[They smote the city] Hebrew: they smote it[3] (Munster, Montanus, similarly the ancients), the remains of it (Junius and Tremellius), it, that is, the men that were in it (Piscator).

And smote it: that is, The inhabitants of it, the men, who through age or infirmity were unfit for war, and the women, verse 25.

 

Verse 25:[4] And so it was, that all that fell that day, both of men and women, were twelve thousand, even all the men of Ai.

[Twelve thousand] Numbered here are, either, 1. only those that were killed in the city (certain interpreters in Malvenda): or, 2. only the men of Ai, because it is expressly said, all (the inhabitants) of the city of Ai (Bonfrerius): or, 3. the men both of Ai and of Beth-el, which is more probable because of the narration of the scouts: whereby the madness of the men of Ai is greater, who so rashly set themselves against so great a people; and the counsel of God more admirable, who willed His own to conquer, although far superior in number, yet by stratagem, not by force, lest they should ascribe the glory of the victory to themselves, rather than to Him (Masius).

Twelve thousand, even all the men of Ai: Not strictly, but largely so called, who were now in Ai, either as constant and settled inhabitants, or as sojourners, and such as came to them for their help, such as being confederate with them are esteemed as one with them; for it is evident that the men of Beth-el are included in this number, verse 17, the Israelites who took this number being unable to distinguish who belonged to the one city, and who to the other.

 

Verse 26:[5] For Joshua drew not his hand back, wherewith he stretched out the spear, until he had utterly destroyed all the inhabitants of Ai.

[He did not draw in his hand] He did not draw back, or retract, his hand (Vatablus, Masius), that is, he did not lay aside the lance that he was holding in his hand (Vatablus): which would have been a sign of retreat. Others: that is to say, energetically and strenuously he fought (Masius). [See what things are on verse 18.]

Joshua drew not his hand back, etc.: Either, 1. He ceased not to fight with that hand. Or, 2. He kept his hand and spear in the same posture, both stretched out and lifted up, as a sign both to encourage them, and to direct them to go on in the work. See on verse 18.

[Until they were destroyed, עַ֚ד אֲשֶׁ֣ר הֶחֱרִ֔ים] Until he destroyed (Montanus, similarly the Syriac), had consumed (Jonathan), extirpated (Munster, similarly the Arabic); right until he had devoted to destruction (Junius and Tremellius), that is, as he had destroyed those devoted to God. It is able to be translated, he had destroyed by slaughter. Hebrew: he had anathematized (Piscator).

[1] Hebrew: וְאֶת־מֶ֥לֶךְ הָעַ֖י תָּ֣פְשׂוּ חָ֑י וַיַּקְרִ֥בוּ אֹת֖וֹ אֶל־יְהוֹשֻֽׁעַ׃

[2] Hebrew: וַיְהִ֣י כְּכַלּ֣וֹת יִשְׂרָאֵ֡ל לַהֲרֹג֩ אֶת־כָּל־יֹשְׁבֵ֙י הָעַ֜י בַּשָּׂדֶ֗ה בַּמִּדְבָּר֙ אֲשֶׁ֣ר רְדָפ֣וּם בּ֔וֹ וַֽיִּפְּל֥וּ כֻלָּ֛ם לְפִי־חֶ֖רֶב עַד־תֻּמָּ֑ם וַיָּשֻׁ֤בוּ כָל־יִשְׂרָאֵל֙ הָעַ֔י וַיַּכּ֥וּ אֹתָ֖הּ לְפִי־חָֽרֶב׃

[3] Hebrew: וַיַּכּ֥וּ אֹתָ֖הּ.

[4] Hebrew: וַיְהִי֩ כָל־הַנֹּ֙פְלִ֜ים בַּיּ֤וֹם הַהוּא֙ מֵאִ֣ישׁ וְעַד־אִשָּׁ֔ה שְׁנֵ֥ים עָשָׂ֖ר אָ֑לֶף כֹּ֖ל אַנְשֵׁ֥י הָעָֽי׃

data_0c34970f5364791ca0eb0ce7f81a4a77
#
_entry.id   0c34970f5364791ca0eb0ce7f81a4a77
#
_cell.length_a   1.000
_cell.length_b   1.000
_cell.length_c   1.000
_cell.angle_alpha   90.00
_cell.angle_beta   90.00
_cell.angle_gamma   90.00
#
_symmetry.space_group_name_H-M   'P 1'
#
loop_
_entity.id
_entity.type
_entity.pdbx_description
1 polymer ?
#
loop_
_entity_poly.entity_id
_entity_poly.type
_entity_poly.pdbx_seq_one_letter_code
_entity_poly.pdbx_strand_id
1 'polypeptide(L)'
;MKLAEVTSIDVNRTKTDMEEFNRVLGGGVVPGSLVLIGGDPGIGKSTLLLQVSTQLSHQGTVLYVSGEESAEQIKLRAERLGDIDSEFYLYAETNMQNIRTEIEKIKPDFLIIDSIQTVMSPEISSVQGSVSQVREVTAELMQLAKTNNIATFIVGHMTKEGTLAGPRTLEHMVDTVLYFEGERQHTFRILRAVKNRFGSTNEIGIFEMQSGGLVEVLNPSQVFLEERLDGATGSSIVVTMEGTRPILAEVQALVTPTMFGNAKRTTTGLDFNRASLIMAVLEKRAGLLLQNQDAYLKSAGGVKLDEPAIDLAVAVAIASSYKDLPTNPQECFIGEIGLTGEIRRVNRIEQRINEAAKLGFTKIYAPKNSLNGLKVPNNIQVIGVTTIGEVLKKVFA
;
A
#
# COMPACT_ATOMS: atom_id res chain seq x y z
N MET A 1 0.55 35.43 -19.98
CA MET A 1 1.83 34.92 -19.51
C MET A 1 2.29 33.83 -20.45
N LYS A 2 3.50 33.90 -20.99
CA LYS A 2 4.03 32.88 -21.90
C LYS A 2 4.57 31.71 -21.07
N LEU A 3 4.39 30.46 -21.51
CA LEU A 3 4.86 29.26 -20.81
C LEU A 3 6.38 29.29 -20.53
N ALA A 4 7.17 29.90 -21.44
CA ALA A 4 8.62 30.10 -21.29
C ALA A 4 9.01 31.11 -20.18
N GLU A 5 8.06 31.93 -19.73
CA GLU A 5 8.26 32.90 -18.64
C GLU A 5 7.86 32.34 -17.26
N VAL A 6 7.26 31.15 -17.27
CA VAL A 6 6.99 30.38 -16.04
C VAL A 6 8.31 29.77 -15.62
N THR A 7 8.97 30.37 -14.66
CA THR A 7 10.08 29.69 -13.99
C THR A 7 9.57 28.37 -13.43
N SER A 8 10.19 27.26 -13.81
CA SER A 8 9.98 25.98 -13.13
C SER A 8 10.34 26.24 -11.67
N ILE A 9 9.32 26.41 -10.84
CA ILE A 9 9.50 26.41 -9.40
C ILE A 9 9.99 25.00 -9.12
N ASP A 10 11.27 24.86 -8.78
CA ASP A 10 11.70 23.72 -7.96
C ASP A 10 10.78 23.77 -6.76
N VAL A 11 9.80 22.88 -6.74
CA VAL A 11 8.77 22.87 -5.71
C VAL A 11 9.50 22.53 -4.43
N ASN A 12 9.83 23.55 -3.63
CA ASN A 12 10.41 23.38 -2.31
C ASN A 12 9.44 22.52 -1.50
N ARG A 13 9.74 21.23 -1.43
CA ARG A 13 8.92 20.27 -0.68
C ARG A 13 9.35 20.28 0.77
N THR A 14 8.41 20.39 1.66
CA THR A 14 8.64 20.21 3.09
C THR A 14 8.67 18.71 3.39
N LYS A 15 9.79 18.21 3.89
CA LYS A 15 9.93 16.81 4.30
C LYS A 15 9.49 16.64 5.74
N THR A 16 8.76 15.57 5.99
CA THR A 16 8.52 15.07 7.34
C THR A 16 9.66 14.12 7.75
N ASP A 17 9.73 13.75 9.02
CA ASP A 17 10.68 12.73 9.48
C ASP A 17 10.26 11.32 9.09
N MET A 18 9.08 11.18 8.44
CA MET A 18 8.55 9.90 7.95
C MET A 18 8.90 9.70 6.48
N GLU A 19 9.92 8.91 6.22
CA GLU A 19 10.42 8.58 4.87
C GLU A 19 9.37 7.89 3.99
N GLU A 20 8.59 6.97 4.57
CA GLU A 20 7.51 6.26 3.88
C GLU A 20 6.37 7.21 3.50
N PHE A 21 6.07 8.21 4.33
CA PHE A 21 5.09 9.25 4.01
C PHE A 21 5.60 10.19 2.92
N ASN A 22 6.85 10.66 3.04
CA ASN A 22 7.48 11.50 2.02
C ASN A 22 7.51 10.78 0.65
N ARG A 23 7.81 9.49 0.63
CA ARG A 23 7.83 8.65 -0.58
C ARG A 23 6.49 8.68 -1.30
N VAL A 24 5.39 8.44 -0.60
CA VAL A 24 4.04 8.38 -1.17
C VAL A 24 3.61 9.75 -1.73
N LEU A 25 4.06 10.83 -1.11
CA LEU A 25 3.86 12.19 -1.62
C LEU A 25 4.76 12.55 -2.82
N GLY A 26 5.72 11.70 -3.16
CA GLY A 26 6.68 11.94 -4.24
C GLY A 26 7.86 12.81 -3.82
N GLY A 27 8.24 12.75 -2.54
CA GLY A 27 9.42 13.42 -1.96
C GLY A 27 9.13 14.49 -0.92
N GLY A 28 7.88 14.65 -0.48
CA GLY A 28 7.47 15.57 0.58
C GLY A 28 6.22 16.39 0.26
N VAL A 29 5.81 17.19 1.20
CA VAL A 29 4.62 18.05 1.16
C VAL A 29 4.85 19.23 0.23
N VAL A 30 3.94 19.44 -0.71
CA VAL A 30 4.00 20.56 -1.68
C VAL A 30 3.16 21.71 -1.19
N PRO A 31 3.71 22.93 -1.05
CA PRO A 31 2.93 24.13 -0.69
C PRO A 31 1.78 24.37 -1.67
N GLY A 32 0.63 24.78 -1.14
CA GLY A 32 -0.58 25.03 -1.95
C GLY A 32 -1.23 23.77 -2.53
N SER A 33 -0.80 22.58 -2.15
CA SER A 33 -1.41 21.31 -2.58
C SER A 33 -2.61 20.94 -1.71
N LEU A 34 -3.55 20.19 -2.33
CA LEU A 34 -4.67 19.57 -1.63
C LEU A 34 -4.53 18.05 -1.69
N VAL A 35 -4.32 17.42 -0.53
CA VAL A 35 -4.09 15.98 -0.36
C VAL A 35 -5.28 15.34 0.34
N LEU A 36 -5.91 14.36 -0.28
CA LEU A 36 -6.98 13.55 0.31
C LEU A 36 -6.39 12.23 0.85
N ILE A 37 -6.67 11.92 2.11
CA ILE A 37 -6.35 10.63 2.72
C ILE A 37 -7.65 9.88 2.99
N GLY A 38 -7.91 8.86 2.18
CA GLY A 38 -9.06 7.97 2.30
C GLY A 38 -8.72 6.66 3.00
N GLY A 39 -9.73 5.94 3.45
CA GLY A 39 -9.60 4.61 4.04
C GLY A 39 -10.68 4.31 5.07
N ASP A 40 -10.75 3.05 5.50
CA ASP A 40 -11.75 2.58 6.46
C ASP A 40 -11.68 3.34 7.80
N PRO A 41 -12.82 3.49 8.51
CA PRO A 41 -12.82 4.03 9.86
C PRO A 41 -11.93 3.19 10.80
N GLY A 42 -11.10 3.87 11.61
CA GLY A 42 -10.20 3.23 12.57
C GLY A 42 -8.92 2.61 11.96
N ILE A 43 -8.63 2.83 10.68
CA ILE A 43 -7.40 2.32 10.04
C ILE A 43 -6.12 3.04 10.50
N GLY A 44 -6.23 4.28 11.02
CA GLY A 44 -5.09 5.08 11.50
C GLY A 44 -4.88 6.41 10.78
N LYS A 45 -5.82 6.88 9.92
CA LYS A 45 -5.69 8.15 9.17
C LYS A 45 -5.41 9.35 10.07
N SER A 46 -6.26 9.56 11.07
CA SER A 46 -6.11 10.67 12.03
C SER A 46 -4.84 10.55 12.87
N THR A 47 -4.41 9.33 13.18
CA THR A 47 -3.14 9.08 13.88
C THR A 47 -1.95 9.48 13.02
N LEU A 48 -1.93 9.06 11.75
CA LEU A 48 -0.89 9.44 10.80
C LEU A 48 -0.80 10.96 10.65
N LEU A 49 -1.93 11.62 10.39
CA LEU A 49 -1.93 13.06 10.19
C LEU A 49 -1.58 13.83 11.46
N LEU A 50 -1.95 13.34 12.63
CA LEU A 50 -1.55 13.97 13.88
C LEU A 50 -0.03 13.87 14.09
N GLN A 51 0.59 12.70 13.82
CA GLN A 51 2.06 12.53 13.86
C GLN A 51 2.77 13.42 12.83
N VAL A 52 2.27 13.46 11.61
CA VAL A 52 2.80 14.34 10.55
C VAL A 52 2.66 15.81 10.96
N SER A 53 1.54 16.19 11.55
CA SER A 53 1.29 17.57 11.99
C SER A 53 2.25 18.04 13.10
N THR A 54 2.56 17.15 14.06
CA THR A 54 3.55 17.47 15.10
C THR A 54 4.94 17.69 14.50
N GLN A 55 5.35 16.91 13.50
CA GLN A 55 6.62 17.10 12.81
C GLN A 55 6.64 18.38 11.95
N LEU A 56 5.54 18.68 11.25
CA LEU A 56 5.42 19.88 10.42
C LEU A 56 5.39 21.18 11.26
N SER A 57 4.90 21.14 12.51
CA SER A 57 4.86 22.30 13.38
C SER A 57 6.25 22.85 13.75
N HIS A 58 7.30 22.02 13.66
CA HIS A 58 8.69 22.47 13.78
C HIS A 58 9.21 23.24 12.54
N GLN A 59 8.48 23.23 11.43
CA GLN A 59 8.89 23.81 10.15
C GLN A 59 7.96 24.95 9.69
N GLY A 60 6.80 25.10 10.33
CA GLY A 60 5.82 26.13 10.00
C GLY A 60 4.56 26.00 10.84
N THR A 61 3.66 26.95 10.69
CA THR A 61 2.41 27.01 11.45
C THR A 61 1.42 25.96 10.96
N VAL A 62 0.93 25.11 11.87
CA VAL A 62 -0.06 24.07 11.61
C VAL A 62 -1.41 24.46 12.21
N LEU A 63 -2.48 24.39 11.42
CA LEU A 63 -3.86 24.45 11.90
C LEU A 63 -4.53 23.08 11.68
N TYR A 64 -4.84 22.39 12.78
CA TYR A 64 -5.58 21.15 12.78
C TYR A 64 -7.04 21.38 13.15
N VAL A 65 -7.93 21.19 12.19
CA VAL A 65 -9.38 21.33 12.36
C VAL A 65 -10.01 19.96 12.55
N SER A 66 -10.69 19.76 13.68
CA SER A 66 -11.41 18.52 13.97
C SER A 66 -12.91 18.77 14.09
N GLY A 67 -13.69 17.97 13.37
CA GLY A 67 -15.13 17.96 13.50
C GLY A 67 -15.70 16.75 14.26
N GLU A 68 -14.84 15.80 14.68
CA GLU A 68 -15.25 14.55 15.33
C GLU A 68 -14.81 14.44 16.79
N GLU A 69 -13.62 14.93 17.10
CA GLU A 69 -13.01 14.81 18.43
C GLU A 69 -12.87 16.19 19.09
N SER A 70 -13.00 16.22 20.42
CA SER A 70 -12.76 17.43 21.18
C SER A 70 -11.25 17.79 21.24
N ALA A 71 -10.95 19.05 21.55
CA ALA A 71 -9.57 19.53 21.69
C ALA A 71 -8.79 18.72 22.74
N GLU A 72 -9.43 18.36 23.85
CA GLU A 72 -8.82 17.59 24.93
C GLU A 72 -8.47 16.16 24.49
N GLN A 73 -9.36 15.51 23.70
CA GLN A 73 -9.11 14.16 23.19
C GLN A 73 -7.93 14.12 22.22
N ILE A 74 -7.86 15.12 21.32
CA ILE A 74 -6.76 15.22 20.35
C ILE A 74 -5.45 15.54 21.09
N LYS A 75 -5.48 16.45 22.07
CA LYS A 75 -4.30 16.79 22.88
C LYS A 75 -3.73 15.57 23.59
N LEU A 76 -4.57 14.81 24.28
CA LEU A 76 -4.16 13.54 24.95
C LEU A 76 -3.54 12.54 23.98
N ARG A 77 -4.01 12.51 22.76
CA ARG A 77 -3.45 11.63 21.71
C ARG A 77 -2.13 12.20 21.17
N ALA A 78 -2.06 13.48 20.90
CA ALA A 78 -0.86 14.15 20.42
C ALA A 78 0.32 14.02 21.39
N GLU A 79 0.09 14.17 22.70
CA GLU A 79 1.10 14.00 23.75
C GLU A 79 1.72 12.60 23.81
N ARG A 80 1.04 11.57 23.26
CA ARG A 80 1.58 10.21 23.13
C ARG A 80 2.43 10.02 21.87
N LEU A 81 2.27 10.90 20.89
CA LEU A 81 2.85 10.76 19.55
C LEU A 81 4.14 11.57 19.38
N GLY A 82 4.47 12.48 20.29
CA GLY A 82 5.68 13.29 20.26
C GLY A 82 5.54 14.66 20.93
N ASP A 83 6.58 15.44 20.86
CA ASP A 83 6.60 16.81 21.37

[5] Hebrew: וִיהוֹשֻׁ֙עַ֙ לֹֽא־הֵשִׁ֣יב יָד֔וֹ אֲשֶׁ֥ר נָטָ֖ה בַּכִּיד֑וֹן עַ֚ד אֲשֶׁ֣ר הֶחֱרִ֔ים אֵ֖ת כָּל־יֹשְׁבֵ֥י הָעָֽי׃

Joshua 8:21, 22: Executing the Lord’s Battle-Plan, Part 8

Verse 21:[1] And when Joshua and all Israel saw that the ambush had taken the city, and that the smoke of the city ascended, then they turned again, and slew the men of Ai.

[And Joshua seeing] Joshua is said to have done this, not because he himself fought with his own hands (Bonfrerius) (for it is certain that he did not take part in the fight, but he stood fixed in some place apart, extending his hand toward the city [Masius]), but because by his leadership and command this was done, with Joshua (as has been said) concurring morally toward victory (Bonfrerius).

[All Israel] Either thus are called those that had feigned flight with Joshua; or, if you prefer this, those are signified under the appellation Joshua: now, all Israel was joining itself to their fellows feigning flight (Masius).

All Israel, that is, all the Israelites there present, or all those who seemed to flee away before.

 

Verse 22:[2] And the other issued out of the city against them; so they were in the midst of Israel, some on this side, and some on that side: and they smote them, so that they (Deut. 7:2) let none of them remain or escape.

The other; they who lay in ambush. So their late success was a real mischief to them, as being the occasion of their total ruin.

[In such a way that no one was spared] Hebrew: until there did not remain to them a survivor or escapee[3] (Montanus). שָׂרִיד signifies one that is taken alive by enemy;[4] but פָּלִיט, one that escapes by flight.[5] And they are certainly forbidden to spare those captured. And here we plainly see that the pious are punished by God unto salvation, but with respect to the impious their felicity is to destruction. Wherefore with equanimity let us entrust the management of our affairs to God. Let us not measure with our reason what things appear to turn out adverse to the pious, favorable to the impious (Masius).